Saturday, December 12, 2009

Sticky Slopes Draft Posted

You can download the full text of the draft at my SSRN page. Below is the abstract:
Legal literature is replete with references to the infamous “slippery slope”, basically, where a shift in policy lubricates the path towards further (perhaps more controversial) reforms or measures. Less discussed is the idea of a “sticky slope”. Sticky slopes manifest when a social movement victory acts to block, instead of enable, further policy goals. Instead of greasing the slope down, they effectively make it “stickier”. Despite the lack of scholarly attention, sticky slope arguments show up again and again in legal argument particularly in areas focused on minority rights. Formal legal doctrine can create sticky slopes insofar as it reduces legal protections for marginalized groups as they gain political power. Informally, sticky slopes can also develop through backlash, through legal arguments whose valences drift from their original intention, or through social exhaustion at grappling with the problem of inequality to seemingly little effect. I argue that attentiveness to sticky slopes is important for two reasons. First, awareness of the prospect of a sticky slope can be important in long term social movement strategizing. Where social movements are in pursuit of a cluster of related political ends, they will want to choose their tactics carefully so as to minimize the degree that their past accomplishments can be turned against them. Second, when deployed by legal actors, sticky slope arguments sometimes do not play true causal roles, but instead act as a mask for other, less tolerable justifications. Unmasking sticky slope logic can force legal policymakers to be more explicit about the rationales and implications of their decision.

I'll be presenting this paper at the 2010 Law and Society Conference this May, in a panel entitled "Social Change in Unexpected Ways". The discussant is scheduled to be Gerald Rosenberg, Lecturer in Law and Associate Professor of Political Science at the University of Chicago, and author of The Hollow Hope: Can Courts Bring About Social Change? Any comments you have are greatly appreciated -- I love getting feedback.

And I might note, in blogging solidarity, that this paper originally was a blog post I wrote back in May of 2008.


Matthew said...

What Rosneberg gets a shout-out but not your eminent co-panelists?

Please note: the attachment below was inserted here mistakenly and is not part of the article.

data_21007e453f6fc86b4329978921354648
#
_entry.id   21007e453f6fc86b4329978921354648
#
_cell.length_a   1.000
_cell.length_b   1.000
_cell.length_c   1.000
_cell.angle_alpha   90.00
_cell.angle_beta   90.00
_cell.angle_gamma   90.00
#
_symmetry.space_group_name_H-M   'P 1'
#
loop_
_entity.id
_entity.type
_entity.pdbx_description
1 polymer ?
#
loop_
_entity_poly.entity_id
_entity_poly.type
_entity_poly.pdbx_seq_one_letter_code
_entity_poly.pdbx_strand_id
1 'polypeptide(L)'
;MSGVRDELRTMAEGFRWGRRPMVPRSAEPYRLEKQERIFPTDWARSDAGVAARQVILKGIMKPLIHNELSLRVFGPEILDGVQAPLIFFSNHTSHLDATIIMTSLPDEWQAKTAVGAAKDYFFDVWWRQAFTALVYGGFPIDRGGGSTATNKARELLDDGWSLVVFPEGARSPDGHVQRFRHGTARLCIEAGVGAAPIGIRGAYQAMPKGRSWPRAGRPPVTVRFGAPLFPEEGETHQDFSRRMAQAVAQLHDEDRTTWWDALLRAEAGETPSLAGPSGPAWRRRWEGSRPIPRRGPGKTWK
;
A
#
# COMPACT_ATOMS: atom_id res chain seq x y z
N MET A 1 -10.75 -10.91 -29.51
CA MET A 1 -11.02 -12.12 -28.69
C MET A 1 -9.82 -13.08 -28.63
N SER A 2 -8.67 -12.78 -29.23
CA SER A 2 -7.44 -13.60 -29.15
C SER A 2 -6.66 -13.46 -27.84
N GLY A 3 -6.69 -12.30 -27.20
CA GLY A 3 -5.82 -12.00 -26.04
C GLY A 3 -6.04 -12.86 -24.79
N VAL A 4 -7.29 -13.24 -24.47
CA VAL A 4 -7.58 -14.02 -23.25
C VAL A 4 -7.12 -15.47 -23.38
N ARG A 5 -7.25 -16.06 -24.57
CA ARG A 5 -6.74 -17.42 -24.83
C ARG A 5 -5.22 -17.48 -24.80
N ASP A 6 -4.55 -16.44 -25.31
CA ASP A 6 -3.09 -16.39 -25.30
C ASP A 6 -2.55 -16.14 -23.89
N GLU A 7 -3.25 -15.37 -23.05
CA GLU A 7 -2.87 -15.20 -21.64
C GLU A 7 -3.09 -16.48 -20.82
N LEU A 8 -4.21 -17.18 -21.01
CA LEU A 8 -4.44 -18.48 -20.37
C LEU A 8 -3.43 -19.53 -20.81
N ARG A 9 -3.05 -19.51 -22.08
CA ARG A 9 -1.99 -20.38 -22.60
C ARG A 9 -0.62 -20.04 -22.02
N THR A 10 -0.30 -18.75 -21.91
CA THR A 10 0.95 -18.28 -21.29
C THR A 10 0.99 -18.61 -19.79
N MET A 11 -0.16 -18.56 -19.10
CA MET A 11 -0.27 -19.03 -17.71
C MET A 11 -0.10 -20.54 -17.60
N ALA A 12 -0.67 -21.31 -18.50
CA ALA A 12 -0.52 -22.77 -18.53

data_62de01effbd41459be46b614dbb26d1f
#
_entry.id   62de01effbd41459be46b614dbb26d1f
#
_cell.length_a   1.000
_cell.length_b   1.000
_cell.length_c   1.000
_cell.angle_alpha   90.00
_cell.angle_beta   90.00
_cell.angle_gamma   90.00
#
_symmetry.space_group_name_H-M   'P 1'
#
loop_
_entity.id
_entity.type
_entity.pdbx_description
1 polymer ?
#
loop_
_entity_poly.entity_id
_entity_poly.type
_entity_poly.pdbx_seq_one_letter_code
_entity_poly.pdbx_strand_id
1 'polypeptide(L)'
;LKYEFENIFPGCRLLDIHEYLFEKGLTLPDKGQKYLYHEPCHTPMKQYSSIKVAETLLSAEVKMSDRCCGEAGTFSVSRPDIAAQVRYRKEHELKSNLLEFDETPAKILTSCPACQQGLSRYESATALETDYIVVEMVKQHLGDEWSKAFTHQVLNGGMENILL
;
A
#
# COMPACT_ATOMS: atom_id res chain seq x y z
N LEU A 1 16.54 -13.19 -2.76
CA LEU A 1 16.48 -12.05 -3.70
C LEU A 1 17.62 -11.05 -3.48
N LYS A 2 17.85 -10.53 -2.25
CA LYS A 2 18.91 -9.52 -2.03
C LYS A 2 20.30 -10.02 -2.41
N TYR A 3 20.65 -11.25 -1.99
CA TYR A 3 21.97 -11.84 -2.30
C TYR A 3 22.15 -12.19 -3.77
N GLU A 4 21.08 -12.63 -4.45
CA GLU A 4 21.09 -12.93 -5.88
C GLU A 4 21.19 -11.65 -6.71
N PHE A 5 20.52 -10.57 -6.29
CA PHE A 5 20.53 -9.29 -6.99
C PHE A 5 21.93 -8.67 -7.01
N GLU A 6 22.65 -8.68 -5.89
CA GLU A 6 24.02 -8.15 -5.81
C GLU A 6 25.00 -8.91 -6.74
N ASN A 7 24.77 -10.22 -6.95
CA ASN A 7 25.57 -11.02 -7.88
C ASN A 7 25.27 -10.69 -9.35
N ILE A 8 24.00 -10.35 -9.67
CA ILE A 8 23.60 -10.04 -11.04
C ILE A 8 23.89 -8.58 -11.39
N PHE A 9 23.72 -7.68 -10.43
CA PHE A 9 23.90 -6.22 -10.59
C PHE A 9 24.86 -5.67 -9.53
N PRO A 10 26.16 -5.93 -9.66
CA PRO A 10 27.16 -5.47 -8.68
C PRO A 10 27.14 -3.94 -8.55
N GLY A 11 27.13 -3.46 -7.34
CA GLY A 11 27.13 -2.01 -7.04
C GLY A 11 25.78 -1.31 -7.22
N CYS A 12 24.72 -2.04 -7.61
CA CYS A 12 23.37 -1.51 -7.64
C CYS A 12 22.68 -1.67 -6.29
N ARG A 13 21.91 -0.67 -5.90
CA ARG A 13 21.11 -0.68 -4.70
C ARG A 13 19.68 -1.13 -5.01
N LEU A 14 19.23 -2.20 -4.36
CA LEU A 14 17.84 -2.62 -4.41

David Schraub said...

No -- you, I'm ashamed to know.

joe said...

The synthesized upshot if I were to read both your draft and Volokh's work is that courts do whatever they want, right?

The Gaucho Politico said...

A few things. first, i really enjoyed the paper. I think its on a topic that isnt considered nearly enough and is an excellent piece of scholarship. Also i saw your cite to PG so that was pretty cool. lots of long footnotes which was interesting.

My first point isnt really with the arguments but with the terminology of sticky slope. My visualization of the concept worked better when i thought of a vertical grade. a sisyphian slope where every step forward makes the next that much harder. so not a major point.

Part of the issue as i have always seen it is the unwillingness of courts to assume overt agency. With the rise of textualism and a more conservative judiciary the idea of the judicial branch as social actors has taken a serious hit.

the interplay between judges who see the action of minority groups in political spheres with their understanding of the role of the modern judiciary seems critical to me. The courts as generally undemocratic institutions prefer to kick things into the legislatures and to more democratic processes. California is a good example. after prop 8 the court capitulated even in the face of adverse legislative action. Sticky slopes arise at least in part due to the judiciary's desire to avoid social policy.

also im not sold on the backlash and counter mobilization theories. i think as much as it could represent an activation effect then maybe. i dont think many opponents to an idea are "created" by events so much as activated by them. it is of course dependent on the priority ordering. as you mention it is possible for a federalist to be opposed to expansion of minority rights when the process runs afoul of their preferences on this topic. However, on issues such as minority rights i do not think that there are many people who truly have no opinion about them. So when the federalist turns against the expansion based on federalist policy you would probably be seeing an expression of aversion, a neutral cover for expressing an already opposed view.

PG said...

Also i saw your cite to PG so that was pretty cool.

That was sweet, but [puts on articles editor hat] it's so getting cut in the first round of edits :-)